Magical Teaching Moments – Share a Little Love

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You know what I was thinking about this week? Those little magical teaching moments. Sometimes they are so small and seemingly insignificant that they almost pass you by. Those moments that (if you are sappy enough like me…) can maybe even bring a little tear to your eye. These are the moments that get us through. They get us through the dirty diapers, the shin kicks, the scratches, and the tantrums. They get us through the 4 hour IEP meetings, the endless stack of paperwork, and the never ending runny noses. Those little moments remind us why went into teaching and why choose to work with this population. To almost anyone else – these moments we cherish might seem like nothing – but to us – they are absolutely everything.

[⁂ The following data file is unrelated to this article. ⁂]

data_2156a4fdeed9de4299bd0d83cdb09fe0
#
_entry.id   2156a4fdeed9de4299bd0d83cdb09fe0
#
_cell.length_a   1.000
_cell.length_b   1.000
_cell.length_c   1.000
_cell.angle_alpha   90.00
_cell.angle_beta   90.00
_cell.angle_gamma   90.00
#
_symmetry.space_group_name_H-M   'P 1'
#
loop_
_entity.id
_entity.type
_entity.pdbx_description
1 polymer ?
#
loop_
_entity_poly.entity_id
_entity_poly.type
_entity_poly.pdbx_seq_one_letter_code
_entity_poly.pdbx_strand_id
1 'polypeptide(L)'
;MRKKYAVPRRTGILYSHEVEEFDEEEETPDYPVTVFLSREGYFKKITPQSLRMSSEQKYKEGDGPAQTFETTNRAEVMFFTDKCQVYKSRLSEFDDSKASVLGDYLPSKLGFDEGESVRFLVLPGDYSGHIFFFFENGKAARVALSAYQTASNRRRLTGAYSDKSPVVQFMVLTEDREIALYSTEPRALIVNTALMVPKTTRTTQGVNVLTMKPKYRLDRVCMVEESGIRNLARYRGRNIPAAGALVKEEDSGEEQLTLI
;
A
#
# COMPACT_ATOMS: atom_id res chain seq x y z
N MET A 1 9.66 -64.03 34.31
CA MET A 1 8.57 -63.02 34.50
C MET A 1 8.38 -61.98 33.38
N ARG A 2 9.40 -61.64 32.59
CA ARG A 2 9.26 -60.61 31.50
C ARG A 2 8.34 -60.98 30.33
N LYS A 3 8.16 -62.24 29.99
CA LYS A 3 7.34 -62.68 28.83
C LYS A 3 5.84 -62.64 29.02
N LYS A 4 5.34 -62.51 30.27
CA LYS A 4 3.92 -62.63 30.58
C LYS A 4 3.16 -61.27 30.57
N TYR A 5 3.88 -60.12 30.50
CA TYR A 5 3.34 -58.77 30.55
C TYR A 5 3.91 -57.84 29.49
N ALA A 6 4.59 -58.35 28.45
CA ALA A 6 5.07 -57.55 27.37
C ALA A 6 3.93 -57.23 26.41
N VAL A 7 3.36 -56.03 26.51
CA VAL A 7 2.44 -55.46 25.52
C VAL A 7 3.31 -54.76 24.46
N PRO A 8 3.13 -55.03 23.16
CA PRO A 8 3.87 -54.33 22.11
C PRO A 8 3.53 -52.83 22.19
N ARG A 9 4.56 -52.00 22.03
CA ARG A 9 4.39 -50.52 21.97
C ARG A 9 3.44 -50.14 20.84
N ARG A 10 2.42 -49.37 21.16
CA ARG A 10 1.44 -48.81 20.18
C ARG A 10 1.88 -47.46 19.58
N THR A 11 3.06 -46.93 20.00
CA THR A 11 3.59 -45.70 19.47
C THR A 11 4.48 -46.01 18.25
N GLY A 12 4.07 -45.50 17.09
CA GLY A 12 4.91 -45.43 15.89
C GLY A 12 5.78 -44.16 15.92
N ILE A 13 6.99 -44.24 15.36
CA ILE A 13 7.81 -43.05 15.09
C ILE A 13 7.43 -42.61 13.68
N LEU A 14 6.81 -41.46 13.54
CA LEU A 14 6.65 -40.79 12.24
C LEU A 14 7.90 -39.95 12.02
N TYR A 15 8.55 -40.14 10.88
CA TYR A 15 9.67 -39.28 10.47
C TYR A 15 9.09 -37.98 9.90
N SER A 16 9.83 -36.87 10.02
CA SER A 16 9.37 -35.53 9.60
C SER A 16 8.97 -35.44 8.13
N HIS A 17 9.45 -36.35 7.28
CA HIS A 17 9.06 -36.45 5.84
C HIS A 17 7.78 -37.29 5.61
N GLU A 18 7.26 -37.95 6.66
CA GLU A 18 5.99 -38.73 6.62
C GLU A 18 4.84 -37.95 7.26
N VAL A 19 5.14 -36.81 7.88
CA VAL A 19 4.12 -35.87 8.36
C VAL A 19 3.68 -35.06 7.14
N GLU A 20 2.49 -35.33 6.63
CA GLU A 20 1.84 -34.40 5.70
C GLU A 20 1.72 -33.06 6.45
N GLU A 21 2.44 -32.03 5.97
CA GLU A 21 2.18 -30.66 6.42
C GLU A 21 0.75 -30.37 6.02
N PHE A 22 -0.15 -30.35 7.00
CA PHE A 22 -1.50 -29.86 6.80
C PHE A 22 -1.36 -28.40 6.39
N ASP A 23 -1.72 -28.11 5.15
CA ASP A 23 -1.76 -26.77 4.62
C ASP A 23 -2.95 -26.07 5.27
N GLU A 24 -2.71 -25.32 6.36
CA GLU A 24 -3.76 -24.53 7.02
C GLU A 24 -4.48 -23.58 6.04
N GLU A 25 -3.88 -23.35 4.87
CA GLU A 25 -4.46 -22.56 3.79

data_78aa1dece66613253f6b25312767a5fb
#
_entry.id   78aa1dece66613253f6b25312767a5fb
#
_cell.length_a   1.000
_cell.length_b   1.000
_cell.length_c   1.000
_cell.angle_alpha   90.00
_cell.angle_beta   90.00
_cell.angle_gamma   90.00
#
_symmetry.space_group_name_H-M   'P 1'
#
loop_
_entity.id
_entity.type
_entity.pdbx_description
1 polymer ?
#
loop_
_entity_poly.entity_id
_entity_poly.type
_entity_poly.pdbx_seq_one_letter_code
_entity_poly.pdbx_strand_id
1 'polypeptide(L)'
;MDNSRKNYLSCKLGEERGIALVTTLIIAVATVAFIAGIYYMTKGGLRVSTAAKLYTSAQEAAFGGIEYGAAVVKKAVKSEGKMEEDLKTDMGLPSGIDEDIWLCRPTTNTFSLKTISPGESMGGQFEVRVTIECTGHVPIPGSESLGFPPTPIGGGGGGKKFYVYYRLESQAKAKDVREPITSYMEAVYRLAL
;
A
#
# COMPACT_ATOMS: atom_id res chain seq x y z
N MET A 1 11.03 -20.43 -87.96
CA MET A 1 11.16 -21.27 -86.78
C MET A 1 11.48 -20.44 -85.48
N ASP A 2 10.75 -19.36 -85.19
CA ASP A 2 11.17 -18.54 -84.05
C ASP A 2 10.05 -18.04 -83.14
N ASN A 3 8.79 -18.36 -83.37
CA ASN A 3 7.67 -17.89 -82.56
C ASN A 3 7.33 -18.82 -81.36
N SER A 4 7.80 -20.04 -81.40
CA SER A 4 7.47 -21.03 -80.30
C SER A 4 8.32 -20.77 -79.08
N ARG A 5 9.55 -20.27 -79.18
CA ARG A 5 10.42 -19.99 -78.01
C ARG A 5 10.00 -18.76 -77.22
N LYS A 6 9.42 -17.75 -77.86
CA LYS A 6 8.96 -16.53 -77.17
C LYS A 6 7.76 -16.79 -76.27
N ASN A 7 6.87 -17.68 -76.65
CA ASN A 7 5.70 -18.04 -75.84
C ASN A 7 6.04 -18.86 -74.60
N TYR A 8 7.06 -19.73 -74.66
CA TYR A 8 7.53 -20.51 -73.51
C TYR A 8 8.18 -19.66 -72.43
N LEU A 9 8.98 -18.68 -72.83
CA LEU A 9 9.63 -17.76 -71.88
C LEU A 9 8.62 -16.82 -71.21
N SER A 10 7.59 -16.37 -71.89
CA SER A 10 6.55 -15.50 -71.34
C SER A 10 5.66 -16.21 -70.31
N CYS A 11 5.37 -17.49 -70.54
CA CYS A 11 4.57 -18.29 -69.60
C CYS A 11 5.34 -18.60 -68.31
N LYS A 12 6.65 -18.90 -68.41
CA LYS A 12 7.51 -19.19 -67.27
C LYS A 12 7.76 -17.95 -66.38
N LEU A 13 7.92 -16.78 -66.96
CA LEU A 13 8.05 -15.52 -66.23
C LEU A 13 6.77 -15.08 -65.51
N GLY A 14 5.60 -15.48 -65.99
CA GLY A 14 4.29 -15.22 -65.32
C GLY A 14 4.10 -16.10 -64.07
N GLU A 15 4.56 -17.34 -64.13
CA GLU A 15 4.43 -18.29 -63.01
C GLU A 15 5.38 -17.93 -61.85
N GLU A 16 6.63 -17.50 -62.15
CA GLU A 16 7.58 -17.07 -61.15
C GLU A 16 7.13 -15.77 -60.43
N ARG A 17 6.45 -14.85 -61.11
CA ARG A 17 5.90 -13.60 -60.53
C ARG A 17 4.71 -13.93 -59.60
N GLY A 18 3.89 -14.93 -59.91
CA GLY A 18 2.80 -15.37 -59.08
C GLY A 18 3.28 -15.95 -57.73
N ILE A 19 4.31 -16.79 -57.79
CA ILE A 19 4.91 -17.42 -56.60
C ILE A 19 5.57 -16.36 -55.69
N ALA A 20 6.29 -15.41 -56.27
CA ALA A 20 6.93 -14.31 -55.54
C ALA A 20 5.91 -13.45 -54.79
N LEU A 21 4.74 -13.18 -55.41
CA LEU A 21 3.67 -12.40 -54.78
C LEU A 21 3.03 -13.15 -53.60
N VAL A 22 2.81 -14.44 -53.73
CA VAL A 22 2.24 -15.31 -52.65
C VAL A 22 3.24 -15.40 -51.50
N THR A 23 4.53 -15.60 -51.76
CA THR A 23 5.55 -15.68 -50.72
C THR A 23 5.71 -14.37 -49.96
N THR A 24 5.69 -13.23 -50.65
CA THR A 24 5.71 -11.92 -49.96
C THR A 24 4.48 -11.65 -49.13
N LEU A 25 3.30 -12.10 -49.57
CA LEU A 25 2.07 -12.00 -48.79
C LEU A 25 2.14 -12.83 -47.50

On my hardest and most exhausting day, I sometimes force myself to think back to these moments. Before I drown my sorrows and frustrations into a bowl of chocolate ice cream and a glass of red wine (healthy, I know…), I try this quick pick me up. I remind myself of these small slivers of perfection within my job. Another one could be just around the corner.

Like I said, I often feel like almost nobody else understands these moments. I remember my first year teaching racing home to tell my roommate that one of my students had finally, finally mastered the color orange. After weeks of hard work. I was so freaken proud of myself and him. Her response – “oh he didn’t know his colors?” Ugh.

Since we are all in the same boat – I would LOVE to hear some of your great teaching moments. I literally squeal in excitement at some of your awesome emails – so let’s share the love. We are all in that mid spring stalemate and I think it could revive us all a bit πŸ™‚